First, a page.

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The punishing polar vortex is ideal for Cassie the Robot

Two pairs of robotic legs are pictured next to a snowbank and a thermometer.
3 m
Article
Engineering & Technology
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You may be cursing the harsh cold of winter, but roboticists at the University of Michigan are capitalizing on the cold temperatures. A team working on the development of Cassie the Robot took advantage of the recent cold snap to perform testing. Read how Cassie performed in this article from Wired.

Researching the untold story of Canada’s keypunch girls

uOttawa's first computer
3 m
Article
Engineering & Technology
Social Science & Culture
Computing
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Last summer, the Canada Science and Technology Museum offered up access to its collection so that researcher Jennifer Thivierge could study “keypunch girls” — the women who punched holes in data cards and fed them into machines or tabulators, starting in the 1950s. The University of Ottawa’s Gazette writes about her findings, and what they say about gender discrimination within the field of computer science.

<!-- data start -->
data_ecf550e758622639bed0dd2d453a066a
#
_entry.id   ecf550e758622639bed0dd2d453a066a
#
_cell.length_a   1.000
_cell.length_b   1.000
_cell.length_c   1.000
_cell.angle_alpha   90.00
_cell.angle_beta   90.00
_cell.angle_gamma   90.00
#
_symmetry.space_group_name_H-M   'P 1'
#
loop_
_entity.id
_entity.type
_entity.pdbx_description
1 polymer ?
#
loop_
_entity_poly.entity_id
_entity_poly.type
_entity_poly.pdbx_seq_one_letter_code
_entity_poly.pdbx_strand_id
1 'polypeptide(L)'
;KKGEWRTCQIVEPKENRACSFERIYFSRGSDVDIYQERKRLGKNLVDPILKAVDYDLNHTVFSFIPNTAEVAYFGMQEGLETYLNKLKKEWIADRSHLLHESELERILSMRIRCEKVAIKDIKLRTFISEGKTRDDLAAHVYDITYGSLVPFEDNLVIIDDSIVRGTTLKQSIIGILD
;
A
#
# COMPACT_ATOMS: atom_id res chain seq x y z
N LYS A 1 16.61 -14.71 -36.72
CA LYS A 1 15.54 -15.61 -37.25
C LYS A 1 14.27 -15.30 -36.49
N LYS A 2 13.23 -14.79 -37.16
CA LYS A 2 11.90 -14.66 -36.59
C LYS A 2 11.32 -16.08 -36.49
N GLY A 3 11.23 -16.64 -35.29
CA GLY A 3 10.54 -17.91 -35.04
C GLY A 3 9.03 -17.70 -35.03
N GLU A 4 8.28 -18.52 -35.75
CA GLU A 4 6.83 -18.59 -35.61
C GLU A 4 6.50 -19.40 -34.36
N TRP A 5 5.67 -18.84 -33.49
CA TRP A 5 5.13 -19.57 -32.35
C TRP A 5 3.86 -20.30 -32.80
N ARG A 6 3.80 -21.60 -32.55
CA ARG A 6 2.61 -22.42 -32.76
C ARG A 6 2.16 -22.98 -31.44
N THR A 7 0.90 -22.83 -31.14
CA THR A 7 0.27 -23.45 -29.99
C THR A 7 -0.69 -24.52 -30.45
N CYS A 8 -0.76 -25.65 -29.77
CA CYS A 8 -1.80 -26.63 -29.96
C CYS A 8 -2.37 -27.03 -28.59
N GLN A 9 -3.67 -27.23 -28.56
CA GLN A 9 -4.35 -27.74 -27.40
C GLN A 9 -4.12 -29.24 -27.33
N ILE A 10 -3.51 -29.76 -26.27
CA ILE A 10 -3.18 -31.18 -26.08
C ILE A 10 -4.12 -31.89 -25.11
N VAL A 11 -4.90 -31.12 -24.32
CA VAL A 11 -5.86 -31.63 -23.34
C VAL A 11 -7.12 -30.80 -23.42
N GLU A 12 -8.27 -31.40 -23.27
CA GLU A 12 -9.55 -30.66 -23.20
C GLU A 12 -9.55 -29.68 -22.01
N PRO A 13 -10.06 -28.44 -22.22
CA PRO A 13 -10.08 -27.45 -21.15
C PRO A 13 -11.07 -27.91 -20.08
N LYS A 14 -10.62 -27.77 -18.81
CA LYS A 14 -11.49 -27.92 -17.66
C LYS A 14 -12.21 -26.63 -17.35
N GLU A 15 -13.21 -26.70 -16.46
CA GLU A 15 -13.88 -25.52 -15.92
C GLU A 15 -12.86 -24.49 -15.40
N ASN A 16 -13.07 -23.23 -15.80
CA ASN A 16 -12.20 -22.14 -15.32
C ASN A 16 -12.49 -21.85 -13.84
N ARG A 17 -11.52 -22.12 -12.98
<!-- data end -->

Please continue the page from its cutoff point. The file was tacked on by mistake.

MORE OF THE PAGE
Scientists must be free to learn, to speak and to challenge

Kirsty Duncan, TED Talks 2018
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Engineering & Technology
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"Science is humanity's best effort at uncovering the truth about our world, about our very existence." Kirsty Duncan, Canada's Minister of Science, makes the case that researchers must be free to present uncomfortable truths and challenge the thinking of the day -- and that we all have a duty to speak up when we see science being stifled or suppressed. #ScienceAroundMe

Heritage Minutes: Avro Arrow

Avro Arrow
1 m
Engineering & Technology
Military
Aviation
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The Avro Arrow –a triumph of aerospace achievement in Canadian history. Launched in 1953, the Avro Arrow project was innovative for the times as the most advanced and fastest interceptor aircraft.

How the Canada Science and Technology Museum designed an accessible, modular headphone jack | Innovation150

Accessible headphone jack
5 m
Article
Engineering & Technology
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Accessible headphone jacks aren’t hard to find nowadays, but they’re always built into your average neighbourhood fixtures, like an ATM. This isn’t the most welcoming design since there’s no way to get the device as a standalone product. But the Canada Science and Technology Museum strives for inclusive design, and since they couldn’t buy an accessible headphone jack, their innovators decided to design their own.